By Carinus De Kock, Stellenbosch University
Disaster Risk Management, Sustainability and Urban Resilience Centre (DiMSUR) and UN-Habitat, with strong support from several University partners, developed CityRAP which is a participatory planning tool used for enabling city managers and municipal technicians to implement participatory urban resilience planning http://dimsur.org/3-cityrap-tool/). It is aimed at small to intermediate sized cities in sub-Saharan Africa to understand and plan actions aimed at reducing risk and building resilience through the elaboration of a City Resilience Action Plan. CityRap is an enabling initiative rather than prescriptive, which therefore also focusses on the ownership of local governments.
Fathum WP2 in the field – Langeberg, South Africa
The above two pictures speak to one flood risk driver in the municipality – (alien) vegetation in major river which exacerbate damage downstream when flooding occurs. The Keisie River (tributary of the Kogmans), successfully cleared from vegetation is clearly visible, along with groynes to strengthen embankments. The Kogmans River on the other hand still remains overgrown. The identification of these flood risk root causes proved critical to identify most at-risk areas, in order to improve and focus early warnings.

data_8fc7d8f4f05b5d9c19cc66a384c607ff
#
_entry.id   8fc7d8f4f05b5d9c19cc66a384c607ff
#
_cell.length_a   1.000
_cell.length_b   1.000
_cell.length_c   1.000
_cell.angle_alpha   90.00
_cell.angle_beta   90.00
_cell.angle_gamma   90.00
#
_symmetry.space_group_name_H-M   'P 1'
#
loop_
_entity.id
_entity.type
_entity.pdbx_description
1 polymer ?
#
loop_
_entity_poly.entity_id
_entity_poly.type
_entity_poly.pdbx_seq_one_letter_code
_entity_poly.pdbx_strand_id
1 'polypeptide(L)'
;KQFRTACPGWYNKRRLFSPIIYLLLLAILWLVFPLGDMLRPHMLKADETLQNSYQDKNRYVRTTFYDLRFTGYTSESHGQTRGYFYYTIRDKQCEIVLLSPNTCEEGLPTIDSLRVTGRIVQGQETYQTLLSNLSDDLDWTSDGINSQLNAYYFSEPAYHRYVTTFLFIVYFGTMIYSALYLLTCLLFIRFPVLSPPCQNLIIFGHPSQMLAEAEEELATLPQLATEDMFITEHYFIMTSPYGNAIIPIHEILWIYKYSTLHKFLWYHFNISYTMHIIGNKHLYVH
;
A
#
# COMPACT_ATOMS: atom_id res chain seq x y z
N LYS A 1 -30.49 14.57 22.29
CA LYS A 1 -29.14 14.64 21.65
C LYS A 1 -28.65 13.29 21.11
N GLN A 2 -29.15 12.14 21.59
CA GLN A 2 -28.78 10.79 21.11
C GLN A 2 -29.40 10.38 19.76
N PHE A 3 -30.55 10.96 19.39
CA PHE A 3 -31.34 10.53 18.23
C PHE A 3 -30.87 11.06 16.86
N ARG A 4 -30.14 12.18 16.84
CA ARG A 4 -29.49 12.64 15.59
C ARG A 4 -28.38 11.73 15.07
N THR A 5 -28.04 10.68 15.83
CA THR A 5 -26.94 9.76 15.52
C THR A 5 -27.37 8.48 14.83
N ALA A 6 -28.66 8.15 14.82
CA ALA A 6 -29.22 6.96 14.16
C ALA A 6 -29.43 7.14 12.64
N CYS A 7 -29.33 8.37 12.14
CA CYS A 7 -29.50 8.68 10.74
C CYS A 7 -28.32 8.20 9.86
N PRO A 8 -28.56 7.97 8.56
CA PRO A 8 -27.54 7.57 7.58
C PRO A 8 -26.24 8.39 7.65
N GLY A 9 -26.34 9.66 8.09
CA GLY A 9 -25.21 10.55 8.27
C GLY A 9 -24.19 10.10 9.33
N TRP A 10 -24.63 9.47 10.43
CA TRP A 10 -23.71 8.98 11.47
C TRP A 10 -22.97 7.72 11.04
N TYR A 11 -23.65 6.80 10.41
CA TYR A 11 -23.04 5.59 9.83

Experiences from Fathum assisting CityRAP in South Africa
CityRAP is being piloted in three South African cities (George, Port Alfred and Potchefstroom). The United Nations Human Settlements Programme (UN-Habitat) in collaboration with the National Disaster Management Centre (NDMC) of South Africa therefore hosted a Training of Trainers and Academics Exchange workshop on urban resilience planning, held from 24-28 February 2020 in George, South Africa. The workshop was attended by approximately 50 people, which included municipal officials and academics from across Africa, where CityRap has been/will be implemented.
The meeting also served to strengthen the involvement of the academic community in the implementation of CityRAP in southern Africa, to further develop the CityRAP tool, and to reinforce partnerships and collaboration between southern African Universities on disaster risk reduction, urban resilience and adaptation to climate change. Experiences from the Fathum study was shared during this workshop. The critical importance of in-depth risk analysis alongside the local community is highlighted by the FATHUM WP2 work; hazards, vulnerabilities and exposures are unique to a certain setting or community (such as the alien vegetation in the Kogman’s River example) and therefore are often unrecognised by municipal managers. Such studies provide an important bridge that simultaneously informs local development, humanitarian action and resilience-building (such as informed Early Warning Systems).